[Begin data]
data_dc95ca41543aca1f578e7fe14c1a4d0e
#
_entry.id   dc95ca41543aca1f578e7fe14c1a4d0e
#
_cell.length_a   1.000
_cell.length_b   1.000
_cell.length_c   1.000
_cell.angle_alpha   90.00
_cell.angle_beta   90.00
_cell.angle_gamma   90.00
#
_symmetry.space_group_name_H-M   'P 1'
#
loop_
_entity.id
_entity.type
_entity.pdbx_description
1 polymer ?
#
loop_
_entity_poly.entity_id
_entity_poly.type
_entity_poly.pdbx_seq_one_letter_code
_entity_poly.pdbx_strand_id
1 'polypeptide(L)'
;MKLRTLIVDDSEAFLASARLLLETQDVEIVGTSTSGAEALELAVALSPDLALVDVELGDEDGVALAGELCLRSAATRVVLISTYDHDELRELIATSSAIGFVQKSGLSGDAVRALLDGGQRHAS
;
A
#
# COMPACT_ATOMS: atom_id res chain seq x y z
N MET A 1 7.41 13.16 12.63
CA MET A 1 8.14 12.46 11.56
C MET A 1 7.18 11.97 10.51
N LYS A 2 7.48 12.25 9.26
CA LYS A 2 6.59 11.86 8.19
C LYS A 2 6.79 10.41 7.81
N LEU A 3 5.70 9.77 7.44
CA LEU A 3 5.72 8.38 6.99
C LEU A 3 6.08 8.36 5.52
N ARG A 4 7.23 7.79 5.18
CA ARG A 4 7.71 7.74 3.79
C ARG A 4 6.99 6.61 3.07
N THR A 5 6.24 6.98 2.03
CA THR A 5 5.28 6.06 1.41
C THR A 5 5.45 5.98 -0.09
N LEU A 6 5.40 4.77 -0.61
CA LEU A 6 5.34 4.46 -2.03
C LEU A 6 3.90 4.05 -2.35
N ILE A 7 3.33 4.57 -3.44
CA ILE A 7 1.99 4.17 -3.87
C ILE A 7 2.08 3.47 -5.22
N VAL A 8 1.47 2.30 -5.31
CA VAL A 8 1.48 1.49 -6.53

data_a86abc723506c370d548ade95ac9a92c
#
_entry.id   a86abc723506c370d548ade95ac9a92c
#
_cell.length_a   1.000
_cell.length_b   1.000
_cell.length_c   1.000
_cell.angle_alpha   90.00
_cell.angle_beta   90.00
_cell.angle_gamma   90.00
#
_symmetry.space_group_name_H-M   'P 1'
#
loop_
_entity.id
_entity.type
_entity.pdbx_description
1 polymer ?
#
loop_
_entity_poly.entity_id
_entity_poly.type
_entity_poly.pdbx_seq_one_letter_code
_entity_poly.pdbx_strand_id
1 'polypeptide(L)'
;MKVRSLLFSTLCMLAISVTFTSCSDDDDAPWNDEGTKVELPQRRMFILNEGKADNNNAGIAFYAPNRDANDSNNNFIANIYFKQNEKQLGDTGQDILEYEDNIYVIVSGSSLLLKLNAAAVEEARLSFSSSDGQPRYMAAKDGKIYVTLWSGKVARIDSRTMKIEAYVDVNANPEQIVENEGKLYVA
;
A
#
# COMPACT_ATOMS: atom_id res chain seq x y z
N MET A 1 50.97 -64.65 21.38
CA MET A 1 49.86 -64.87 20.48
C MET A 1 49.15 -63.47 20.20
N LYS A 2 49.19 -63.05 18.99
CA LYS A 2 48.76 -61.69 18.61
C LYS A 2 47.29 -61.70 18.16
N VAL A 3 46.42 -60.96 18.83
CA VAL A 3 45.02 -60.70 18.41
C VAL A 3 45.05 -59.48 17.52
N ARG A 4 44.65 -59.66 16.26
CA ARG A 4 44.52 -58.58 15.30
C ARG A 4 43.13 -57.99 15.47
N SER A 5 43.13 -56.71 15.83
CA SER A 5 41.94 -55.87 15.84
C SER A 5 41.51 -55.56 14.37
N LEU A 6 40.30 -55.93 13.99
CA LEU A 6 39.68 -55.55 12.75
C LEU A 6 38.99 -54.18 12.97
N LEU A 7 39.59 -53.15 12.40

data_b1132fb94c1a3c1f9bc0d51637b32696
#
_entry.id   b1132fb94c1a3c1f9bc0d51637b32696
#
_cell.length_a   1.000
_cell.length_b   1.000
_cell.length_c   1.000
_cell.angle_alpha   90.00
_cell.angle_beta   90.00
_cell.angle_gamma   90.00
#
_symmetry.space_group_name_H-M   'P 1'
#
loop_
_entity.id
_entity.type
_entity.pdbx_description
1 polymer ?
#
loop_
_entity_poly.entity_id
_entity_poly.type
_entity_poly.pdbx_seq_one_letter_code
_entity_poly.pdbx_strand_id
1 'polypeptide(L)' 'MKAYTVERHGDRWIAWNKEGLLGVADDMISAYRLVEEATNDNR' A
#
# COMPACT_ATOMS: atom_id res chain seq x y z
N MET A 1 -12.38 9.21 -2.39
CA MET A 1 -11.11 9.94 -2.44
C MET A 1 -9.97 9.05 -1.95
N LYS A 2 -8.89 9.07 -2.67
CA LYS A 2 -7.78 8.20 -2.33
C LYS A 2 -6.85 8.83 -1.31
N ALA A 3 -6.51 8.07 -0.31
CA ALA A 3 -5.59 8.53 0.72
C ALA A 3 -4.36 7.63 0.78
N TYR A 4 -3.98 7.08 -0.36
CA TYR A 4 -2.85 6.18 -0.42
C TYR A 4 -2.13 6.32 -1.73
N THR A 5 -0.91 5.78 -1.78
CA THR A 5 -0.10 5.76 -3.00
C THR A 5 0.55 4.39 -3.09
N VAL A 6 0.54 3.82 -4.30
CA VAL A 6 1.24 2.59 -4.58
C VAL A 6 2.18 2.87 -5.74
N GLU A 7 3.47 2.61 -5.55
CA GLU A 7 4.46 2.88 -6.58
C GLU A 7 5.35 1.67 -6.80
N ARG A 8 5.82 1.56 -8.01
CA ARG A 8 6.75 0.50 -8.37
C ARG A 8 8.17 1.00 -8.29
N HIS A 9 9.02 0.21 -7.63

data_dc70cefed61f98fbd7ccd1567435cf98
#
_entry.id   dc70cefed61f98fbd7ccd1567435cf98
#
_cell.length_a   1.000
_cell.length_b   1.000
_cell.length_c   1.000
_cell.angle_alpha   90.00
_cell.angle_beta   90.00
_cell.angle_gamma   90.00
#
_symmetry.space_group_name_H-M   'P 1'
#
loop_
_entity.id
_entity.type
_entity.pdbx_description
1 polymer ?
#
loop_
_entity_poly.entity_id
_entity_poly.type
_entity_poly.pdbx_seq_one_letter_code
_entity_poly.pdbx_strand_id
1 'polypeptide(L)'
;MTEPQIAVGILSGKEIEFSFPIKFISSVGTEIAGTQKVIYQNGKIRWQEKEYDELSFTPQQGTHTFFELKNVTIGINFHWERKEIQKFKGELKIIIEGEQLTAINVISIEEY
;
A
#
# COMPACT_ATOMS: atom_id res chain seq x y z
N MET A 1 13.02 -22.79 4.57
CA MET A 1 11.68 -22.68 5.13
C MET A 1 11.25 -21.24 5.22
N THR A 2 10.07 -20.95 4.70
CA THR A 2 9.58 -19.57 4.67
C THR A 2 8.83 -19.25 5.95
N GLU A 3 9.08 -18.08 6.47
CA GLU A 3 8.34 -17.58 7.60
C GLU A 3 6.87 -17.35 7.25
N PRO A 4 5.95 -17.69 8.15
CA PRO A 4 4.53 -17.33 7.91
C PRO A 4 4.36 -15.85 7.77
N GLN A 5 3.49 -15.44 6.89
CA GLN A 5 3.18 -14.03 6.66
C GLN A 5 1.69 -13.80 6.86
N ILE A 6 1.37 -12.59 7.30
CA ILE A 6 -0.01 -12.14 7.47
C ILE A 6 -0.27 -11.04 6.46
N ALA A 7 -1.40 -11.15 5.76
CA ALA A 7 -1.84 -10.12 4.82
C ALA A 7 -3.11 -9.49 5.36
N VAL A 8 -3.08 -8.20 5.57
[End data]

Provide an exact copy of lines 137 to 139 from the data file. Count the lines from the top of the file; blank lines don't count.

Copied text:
CA ALA A 3 -5.59 8.53 0.72
C ALA A 3 -4.36 7.63 0.78
N TYR A 4 -3.98 7.08 -0.36